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18 whales you can spot in Tenerife!

If you're a whale enthusiast, you've come to the right place. With approximately 30 species of whales, the Canary Islands boast the highest cetacean biodiversity in Macaronesia. Due to their unique geographical location, both tropical and colder latitude species converge in this archipelago. Moreover, Tenerife is home to at least 5 resident whale species that can be observed year-round.

The Blue Whale:

The Blue Whale

Rare and awe-inspiring, the Blue Whale is a majestic presence in the Canaries. Though sightings are limited, the sheer size and global distribution of this species make every encounter a once-in-a-lifetime experience. With males averaging 25 meters and females reaching up to 34 meters, these colossal creatures weigh between 80 and 130 tons. Feeding primarily on planktonic crustaceans, the Blue Whale's presence is a testament to the vastness and wonder of the ocean.

The Fin Whale:

The Fin Whale

While rare, the Fin Whale finds the Canaries to be a potential area for feeding and breeding. Adult specimens have been spotted in different parts of the archipelago, and observations of multiple individuals feeding off Lanzarote have been recorded. With males averaging 21 meters and females reaching up to 26.8 meters, these whales weigh between 40 and 50 tons. As voracious plankton and fish eaters, they traverse the global oceans in typical cold-water regions.

The Sei Whale:

The Sei Whale

In the Canaries, the Sei Whale appears sparsely abundant, with occasional sightings and strandings during the winter months. These whales can reach sizes of up to 16 meters and weigh around 30 tons. Their unpredictable migratory movements make each encounter a thrilling and unpredictable experience.

The Bryde's whale:

The Breyde's Whale

As the most frequent species among the whales in the Canary Islands, the Bryde's Whale delights in the archipelago's tropical waters. Feeding primarily in spring and summer when small pelagic fish are abundant, these whales can often be observed with their calves. With males averaging 12.9 meters and females reaching up to 14.6 meters, they weigh around 12 tons. Their tropical distribution and known presence of resident individuals make them a special sight to behold.

The Minke Whale:

The Minke Whale

While rare in the Canaries, there have been recorded strandings in Tenerife, Gran Canaria, and Lanzarote. With average sizes ranging from 7 to 9.8 meters, these whales weigh between 5 and 10 tons. Their fundamentally fish-based diet and preference for temperate-cold zones contribute to their elusive nature.

The Humpbackwhale:

Occasional visitors, Humpback Whales pass through the Canary Islands on their migratory routes between breeding areas in the Cape Verde Islands and feeding areas in northern Europe. With males averaging 14 meters and females reaching up to 19 meters, these whales weigh approximately 36 tons. Their acrobatic displays and characteristic family groups make encounters with them truly unforgettable.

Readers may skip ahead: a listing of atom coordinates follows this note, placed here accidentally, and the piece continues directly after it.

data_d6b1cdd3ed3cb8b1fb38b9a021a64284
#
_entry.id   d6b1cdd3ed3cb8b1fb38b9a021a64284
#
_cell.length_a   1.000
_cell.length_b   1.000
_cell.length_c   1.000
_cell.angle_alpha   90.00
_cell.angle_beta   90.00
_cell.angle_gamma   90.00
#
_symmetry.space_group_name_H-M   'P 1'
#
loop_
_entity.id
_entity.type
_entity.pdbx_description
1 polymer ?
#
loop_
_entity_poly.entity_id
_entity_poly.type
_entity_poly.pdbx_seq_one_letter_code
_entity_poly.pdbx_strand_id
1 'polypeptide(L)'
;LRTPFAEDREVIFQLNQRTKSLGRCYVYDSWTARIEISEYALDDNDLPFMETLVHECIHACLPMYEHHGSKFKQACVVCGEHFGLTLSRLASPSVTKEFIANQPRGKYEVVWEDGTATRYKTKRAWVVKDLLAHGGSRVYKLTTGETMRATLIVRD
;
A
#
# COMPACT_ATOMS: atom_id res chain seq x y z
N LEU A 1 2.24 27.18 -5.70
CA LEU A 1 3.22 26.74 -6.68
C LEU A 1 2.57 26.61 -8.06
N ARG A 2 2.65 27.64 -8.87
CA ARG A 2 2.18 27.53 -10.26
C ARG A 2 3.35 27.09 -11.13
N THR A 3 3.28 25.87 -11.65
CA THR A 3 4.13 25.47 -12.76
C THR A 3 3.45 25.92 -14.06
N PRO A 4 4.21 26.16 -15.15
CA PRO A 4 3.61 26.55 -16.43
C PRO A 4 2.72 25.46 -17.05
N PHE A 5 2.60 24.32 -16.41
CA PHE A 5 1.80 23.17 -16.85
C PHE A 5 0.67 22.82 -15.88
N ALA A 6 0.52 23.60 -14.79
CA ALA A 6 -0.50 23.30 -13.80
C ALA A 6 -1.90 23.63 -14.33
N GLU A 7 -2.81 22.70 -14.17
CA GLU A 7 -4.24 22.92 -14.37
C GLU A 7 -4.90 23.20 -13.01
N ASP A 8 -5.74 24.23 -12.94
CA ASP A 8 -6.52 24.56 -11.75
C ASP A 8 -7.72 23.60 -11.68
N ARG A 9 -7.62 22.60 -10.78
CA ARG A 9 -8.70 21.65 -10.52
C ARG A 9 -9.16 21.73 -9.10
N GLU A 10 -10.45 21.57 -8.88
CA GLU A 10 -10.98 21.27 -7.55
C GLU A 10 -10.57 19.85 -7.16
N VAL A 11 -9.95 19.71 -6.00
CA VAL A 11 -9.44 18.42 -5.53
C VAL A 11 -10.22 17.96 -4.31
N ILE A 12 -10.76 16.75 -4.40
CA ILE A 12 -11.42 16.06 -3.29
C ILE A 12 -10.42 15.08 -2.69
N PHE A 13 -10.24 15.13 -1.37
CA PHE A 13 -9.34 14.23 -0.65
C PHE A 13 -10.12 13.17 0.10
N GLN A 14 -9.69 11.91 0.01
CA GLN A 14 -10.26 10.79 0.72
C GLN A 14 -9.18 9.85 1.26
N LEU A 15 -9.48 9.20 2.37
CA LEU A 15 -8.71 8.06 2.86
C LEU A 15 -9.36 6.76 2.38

The North Atlantic Right Whale:

The North Atlantic Right Whale

A rarity in the Canaries, sightings of the North Atlantic Right Whale have been limited to a few isolated occurrences. With average sizes of 15 meters for males and up to 18 meters for females, these whales weigh between 80 and 100 tons. Their plankton and fish-based diet, coupled with their preference for cold waters, contributes to their solitary nature.

Sperm Whale:

The Sperm Whale

Resident in these waters, the awe-inspiring sperm whale commands attention wherever it roams. With males averaging 15 meters in length (reaching an impressive maximum of 20 meters) and females measuring around 11 meters (up to 17 meters), these giants can weigh between 40 and 50 tons, with some individuals reaching a staggering 178 tons! Feeding primarily on deep-sea squid, these magnificent creatures boast a global distribution. In the Canaries, their social structure revolves around matrilineal groups consisting of females and their offspring, while adult males tend to be solitary.

Pigmy Sperm Whale:

The pygmy sperm whale, a species known for its elusive nature, remains challenging to spot and identify. However, occasional strandings indicate their presence and suggest a certain level of abundance. Another related species, the dwarf sperm whale (Kogia simus), has also been sporadically observed in the waters around Tenerife, Gran Canaria, and Fuerteventura. With an average size exceeding 4 meters and weighing less than 300 kilograms, these mysterious creatures feed on cephalopods and mesopelagic fish. Their distribution is primarily tropical, and their social structure remains largely unknown.

Calf Horn Whale:

The waters of El Hierro hold a secret—Cuvier's beaked whales have found their sanctuary there. Discovered in 2004, these majestic creatures revealed a residency pattern, with an estimated population of 47 individuals by 2008. These beaked whales boast an average size of around 6 meters, weighing between 2 and 3 tons. Like their counterparts, their diet primarily consists of deep-sea squid. While they can be found globally, their social structure remains a mystery.